Stressed teachers await provincial support
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Hey there, time traveller!
This article was published 23/10/2020 (838 days ago), so information in it may no longer be current.
The teachers are not all right.
Since March, Manitoba’s educators have been trying to cope with stress and uncertainty amid the COVID-19 pandemic. From the sudden move to remote learning in the spring, to navigating masking, distancing and cohorts in the fall — all while dealing with personal stresses and fears about the virus — a lot has been demanded of teachers.
A University of Winnipeg study of 2,200 Canadian teachers shows educators’ coping levels, relative to stress, are at an all-time low since the pandemic began. The adrenaline of the early days of the pandemic has worn off, and chronic stress is taking an inevitable toll on those who face it. Many people, teachers and other front-line workers especially, have reported feeling like they’ve hit a “six-month wall” and “pandemic fatigue,” which just so happened to coincide with an upsurge in case counts in Manitoba.
The pandemic picture in this province is worse now than it has ever been. Our teachers are exhausted. And it’s not even Halloween.
Exacerbating teachers’ stress is the fact the province’s pandemic school plan to date has been confusing, abrupt and unclear. Many educators have reported that some of the province’s safety measures only work on paper, especially with respect to class size and physical distancing requirements.
Teachers working in subject areas such as physical education and music have had to dramatically rework their lesson plans because parts of their curriculum are not permitted. Classroom assignments were given to some teachers the Friday before Labour Day. Teachers have been left to figure it out.
And they will be left to figure it out again. On Thursday, new measures were announced for schools in the Winnipeg Metropolitan Region. Schools must ensure two metres of distancing “to the greatest extent possible” and must remove excess furniture from classrooms or repurpose other spaces to achieve it. Students in kindergarten to Grade 8 may be offered a temporary remote-learning option for the duration of the restricted level. Again, many teachers have been left scrambling to accommodate a temporary option.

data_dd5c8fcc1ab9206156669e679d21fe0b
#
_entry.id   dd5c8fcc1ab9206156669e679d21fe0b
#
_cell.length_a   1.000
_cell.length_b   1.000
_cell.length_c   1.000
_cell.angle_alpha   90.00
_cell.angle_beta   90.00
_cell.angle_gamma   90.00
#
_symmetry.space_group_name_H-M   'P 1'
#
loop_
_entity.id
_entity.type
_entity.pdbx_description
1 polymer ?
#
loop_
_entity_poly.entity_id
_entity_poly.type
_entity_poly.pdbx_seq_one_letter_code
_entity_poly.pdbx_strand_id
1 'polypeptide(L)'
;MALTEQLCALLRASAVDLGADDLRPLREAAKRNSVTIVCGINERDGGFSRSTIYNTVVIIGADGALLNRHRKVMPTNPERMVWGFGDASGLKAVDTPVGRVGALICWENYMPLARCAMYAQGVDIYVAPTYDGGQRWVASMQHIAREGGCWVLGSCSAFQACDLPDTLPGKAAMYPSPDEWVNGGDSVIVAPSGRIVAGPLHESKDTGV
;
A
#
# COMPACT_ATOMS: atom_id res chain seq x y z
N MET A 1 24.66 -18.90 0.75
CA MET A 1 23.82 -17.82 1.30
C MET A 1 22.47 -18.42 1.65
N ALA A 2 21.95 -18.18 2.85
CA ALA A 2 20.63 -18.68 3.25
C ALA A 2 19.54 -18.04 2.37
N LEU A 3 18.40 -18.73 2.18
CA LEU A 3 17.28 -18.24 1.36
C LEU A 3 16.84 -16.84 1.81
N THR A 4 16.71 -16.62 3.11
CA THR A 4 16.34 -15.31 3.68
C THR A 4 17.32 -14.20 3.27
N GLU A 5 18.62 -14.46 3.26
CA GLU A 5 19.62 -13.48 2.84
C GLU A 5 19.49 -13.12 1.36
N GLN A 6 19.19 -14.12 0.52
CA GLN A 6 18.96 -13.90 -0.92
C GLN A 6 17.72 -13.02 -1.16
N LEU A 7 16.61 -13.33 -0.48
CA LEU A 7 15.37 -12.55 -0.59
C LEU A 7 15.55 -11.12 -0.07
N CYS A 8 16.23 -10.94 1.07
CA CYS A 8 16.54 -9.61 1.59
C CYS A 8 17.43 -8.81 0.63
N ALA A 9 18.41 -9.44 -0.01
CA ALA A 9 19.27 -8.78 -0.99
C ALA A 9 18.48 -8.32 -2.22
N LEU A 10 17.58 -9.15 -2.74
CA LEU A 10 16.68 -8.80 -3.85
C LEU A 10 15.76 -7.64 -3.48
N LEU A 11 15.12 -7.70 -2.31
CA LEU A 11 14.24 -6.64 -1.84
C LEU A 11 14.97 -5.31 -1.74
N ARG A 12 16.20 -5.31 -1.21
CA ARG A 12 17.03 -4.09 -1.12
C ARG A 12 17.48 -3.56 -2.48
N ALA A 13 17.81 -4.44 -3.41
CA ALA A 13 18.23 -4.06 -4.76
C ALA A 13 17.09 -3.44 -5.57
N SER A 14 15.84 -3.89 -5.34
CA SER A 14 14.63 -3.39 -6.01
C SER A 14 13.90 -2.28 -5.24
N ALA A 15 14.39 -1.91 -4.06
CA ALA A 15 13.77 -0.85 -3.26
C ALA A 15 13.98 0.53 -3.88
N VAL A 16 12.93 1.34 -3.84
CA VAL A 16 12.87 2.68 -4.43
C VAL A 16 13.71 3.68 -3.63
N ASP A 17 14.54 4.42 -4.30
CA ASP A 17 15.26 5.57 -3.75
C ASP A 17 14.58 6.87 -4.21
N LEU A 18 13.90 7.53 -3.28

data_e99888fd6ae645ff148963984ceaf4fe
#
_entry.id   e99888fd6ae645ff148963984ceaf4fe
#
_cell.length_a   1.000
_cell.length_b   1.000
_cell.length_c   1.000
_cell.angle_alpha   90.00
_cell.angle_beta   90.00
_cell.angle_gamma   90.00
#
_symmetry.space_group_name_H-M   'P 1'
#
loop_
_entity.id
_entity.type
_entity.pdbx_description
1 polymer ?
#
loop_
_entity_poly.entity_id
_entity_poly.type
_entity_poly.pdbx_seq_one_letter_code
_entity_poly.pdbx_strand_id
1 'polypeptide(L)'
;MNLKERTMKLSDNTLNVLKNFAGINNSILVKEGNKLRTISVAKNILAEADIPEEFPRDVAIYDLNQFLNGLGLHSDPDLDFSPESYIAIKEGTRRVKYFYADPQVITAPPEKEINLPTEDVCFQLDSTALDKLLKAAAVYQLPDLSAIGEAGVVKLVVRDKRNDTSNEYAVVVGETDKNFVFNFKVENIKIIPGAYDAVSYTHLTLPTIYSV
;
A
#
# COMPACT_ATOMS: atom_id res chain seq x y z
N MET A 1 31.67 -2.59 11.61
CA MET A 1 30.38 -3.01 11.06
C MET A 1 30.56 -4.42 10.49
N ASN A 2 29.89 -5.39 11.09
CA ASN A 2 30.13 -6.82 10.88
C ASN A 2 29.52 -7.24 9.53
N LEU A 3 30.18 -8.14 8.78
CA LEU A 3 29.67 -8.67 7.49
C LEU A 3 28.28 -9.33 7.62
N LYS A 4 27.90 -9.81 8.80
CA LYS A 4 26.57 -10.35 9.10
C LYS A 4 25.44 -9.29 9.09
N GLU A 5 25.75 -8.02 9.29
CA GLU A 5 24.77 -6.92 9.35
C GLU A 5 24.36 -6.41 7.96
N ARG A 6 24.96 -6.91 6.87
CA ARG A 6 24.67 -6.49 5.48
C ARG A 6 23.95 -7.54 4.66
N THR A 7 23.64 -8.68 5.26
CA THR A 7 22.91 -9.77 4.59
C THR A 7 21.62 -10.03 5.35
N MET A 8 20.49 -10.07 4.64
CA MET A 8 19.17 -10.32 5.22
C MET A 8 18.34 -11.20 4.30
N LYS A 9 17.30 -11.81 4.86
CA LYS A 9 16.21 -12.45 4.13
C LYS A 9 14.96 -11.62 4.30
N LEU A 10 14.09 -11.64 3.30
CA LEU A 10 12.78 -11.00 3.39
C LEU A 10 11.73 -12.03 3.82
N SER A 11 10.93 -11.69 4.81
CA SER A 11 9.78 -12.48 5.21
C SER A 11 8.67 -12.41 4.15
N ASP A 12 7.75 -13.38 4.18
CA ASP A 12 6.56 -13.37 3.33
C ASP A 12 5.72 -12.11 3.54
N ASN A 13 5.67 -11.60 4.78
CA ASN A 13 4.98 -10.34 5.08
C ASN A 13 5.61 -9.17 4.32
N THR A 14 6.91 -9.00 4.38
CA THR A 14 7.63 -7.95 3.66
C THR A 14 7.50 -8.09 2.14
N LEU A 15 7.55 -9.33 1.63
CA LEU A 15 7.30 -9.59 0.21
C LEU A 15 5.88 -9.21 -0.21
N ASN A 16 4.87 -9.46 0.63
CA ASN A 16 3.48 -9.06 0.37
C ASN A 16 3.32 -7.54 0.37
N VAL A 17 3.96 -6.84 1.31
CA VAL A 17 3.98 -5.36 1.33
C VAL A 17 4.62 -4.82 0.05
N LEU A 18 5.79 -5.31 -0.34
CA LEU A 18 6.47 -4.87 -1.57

Per the U of W study, teachers also want to feel heard, recognized and validated. Emotionally and psychologically, their work environment is akin to a bank account that has only debits, and no deposits. It’s hard to keep slogging through if you feel you have nothing left to give — and that no one is listening.
Stress and burnout are also legitimate health issues. Teachers could be squeezed to the point that many are forced to take stress leave, or perhaps leave the field entirely. Classrooms would be poorer for it. Teachers play a crucial role in children’s lives beyond teaching them the fundamentals. Teachers help shape the people children will become. It’s an awesome responsibility in normal times; throw a pandemic with ever-changing requirements into the mix, and the burden becomes crushing.
If a mass exodus happens, however, it will not be because individual teachers “couldn’t handle it” or were unable to cope or adapt. It will be because they were set up to fail. The stresses they currently face are a systemic problem that requires systemic solutions. Teachers have been telling provincial officials exactly what they need — smaller class sizes, more space, more teachers, more time, more support. Why is no one listening?
The stresses detailed in the U of W report should be seen by the province as a figurative coalmine canary, a warning that requires immediate urgent action. Failing to heed those pleas from the classrooms won’t just have consequences for teachers. It will affect our children as well.